I feel that the stakes are high. Fernando Arrabal is not the easiest person to interview. He talks as Walter Benjamin once prognosticated: with scattered quotes and references. And some gibberish too. At the end they somehow make sense, but always taking into account the limitations of the listener. They say that an interview can only be as good as the interviewer. I think some of the references flew over my head, but I did my best to put them together and make some sense: Controlling the chaos by letting it be. Wasn’t that the premise of the Panico movement?

How did you sleep?

I slept pretty badly actually. And you?

I slept well. May I offer you some wine? Let me open a bottle.

I see you have a very professional set up for visits and interviews here… a few bottles of wine and chocolates.

I really like interviews, they are good for me. I think out loud and audit myself, sometimes even surprise myself. I may in fact hold some sort of interview world-record, because I’ve done a lot.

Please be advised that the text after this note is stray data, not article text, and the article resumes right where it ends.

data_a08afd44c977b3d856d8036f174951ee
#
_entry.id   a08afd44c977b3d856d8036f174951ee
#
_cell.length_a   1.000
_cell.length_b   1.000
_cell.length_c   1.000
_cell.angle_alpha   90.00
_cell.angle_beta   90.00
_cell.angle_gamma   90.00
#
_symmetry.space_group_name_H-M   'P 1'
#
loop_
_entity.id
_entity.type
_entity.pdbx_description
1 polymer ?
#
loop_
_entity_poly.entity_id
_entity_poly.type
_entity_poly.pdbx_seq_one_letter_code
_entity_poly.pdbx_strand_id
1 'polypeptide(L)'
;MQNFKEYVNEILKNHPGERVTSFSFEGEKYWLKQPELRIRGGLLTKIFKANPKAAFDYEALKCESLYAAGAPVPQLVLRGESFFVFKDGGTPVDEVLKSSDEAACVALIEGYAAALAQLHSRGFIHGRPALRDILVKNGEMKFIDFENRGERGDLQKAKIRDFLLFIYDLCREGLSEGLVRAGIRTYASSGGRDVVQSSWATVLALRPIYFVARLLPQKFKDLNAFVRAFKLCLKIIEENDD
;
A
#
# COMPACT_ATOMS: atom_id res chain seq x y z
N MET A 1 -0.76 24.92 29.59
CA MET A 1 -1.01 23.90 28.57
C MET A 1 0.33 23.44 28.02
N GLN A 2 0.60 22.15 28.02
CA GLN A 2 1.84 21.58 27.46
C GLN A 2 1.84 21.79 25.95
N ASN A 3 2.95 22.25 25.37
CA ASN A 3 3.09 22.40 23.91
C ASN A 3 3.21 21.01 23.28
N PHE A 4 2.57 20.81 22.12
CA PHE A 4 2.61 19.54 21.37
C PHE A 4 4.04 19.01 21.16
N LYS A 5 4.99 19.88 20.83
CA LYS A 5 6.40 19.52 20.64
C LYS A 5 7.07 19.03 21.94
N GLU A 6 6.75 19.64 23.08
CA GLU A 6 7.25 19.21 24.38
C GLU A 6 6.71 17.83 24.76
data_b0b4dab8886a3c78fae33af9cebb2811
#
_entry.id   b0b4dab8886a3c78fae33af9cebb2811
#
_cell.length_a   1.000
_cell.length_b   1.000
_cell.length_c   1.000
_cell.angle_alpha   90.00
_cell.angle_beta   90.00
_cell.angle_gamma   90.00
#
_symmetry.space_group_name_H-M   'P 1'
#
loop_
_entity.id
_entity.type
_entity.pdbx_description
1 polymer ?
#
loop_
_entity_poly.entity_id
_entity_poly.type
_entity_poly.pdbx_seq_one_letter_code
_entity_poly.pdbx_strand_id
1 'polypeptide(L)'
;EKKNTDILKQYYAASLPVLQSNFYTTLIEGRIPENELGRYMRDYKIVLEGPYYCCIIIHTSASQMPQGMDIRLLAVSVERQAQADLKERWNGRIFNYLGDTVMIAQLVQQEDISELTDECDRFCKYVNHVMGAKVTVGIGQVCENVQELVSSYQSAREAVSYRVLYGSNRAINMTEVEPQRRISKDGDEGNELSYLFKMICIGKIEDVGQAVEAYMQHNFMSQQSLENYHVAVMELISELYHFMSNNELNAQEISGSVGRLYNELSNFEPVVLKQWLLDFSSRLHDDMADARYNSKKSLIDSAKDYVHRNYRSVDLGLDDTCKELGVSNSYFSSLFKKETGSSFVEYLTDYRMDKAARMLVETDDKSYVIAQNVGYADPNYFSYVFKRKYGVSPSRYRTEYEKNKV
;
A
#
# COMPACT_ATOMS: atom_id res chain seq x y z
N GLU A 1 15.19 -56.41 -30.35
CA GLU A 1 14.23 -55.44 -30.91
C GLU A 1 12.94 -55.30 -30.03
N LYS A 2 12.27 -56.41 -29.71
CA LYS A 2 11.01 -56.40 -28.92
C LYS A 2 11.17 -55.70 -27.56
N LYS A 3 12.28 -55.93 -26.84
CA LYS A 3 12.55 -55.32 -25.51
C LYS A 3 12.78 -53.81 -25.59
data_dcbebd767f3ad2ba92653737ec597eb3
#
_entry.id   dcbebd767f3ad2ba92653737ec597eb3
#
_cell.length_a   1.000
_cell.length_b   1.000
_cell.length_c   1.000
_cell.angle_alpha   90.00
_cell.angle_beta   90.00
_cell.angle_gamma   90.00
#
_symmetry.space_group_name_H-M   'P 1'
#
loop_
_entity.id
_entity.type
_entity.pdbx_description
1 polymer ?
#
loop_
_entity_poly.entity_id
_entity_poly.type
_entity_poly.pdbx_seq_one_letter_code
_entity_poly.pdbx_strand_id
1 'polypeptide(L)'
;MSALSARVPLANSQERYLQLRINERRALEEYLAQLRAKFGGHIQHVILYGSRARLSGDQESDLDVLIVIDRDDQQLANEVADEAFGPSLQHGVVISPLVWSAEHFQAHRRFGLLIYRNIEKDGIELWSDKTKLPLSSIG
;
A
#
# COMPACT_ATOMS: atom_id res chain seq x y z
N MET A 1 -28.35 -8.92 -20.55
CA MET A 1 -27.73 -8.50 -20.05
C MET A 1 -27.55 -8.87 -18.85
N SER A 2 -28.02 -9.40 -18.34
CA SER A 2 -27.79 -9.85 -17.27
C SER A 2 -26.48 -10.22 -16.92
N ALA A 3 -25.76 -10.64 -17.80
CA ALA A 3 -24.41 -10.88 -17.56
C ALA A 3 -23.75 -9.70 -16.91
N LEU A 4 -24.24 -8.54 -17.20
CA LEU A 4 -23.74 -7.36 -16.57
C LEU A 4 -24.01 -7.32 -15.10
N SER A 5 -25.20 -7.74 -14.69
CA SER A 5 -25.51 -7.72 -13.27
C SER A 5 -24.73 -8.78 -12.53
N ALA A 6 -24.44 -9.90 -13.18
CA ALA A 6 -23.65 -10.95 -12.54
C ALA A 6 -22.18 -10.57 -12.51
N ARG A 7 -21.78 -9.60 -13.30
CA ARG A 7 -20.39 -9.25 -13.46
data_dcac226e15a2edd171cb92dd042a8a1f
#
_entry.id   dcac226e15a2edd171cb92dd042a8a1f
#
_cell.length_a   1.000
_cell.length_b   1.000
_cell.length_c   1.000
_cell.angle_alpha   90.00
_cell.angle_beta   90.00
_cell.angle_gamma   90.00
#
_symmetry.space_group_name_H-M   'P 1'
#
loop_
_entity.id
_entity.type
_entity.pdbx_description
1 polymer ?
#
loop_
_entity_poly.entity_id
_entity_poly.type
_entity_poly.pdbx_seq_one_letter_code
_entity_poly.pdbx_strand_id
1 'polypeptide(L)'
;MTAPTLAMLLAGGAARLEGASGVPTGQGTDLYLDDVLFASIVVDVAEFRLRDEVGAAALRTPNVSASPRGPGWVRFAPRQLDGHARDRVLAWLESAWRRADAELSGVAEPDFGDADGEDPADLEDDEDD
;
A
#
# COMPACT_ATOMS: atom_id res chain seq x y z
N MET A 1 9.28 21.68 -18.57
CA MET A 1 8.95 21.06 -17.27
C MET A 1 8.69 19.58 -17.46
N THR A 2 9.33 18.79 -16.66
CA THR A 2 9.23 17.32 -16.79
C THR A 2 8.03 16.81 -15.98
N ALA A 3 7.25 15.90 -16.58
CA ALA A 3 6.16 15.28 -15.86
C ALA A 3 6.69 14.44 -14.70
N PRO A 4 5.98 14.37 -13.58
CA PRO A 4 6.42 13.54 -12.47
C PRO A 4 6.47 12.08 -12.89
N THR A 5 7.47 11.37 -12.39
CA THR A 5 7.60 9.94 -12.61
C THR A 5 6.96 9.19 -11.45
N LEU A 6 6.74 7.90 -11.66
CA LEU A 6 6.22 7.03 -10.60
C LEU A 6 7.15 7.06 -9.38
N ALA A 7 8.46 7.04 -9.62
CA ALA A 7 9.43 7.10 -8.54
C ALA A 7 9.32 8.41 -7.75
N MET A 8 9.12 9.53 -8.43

By the way, you have a pretty nice house. Spacious, high ceilings, maybe a little overwhelmingly decorated though.

Being an artist is, in part, generating spaces of creation. I like to be surrounded by ordered chaos. You know, most artists, especially playwrights lived in deplorable conditions. Breton lived in a janitor room; Beckett in a tiny apartment… the list goes on. I’m extremely lucky with this place; almost no artist has an apartment like this. Milan Kundera lives in a 60 square meters apartment, and so does my friend Michel Houellebecq, although he lives in a top floor of a tower with his wife. He can’t move too much now and needs police protection every time he leaves home. He is pissed. I’m lucky I can walk around freely after some of the things I’ve said.

I see a tower of chessboards there. What do you think about the fact that machines are beating men at chess?

I think it is absolutely normal, we’ve always known that would happen.

How about that garrote vil?

That’s a torture machine. You know that’s how the Spanish condemned to death were executed. Do you want to sit there? Many writers do, some of them have even asked me to kill them with it. Are you ready to die? Do you go to church?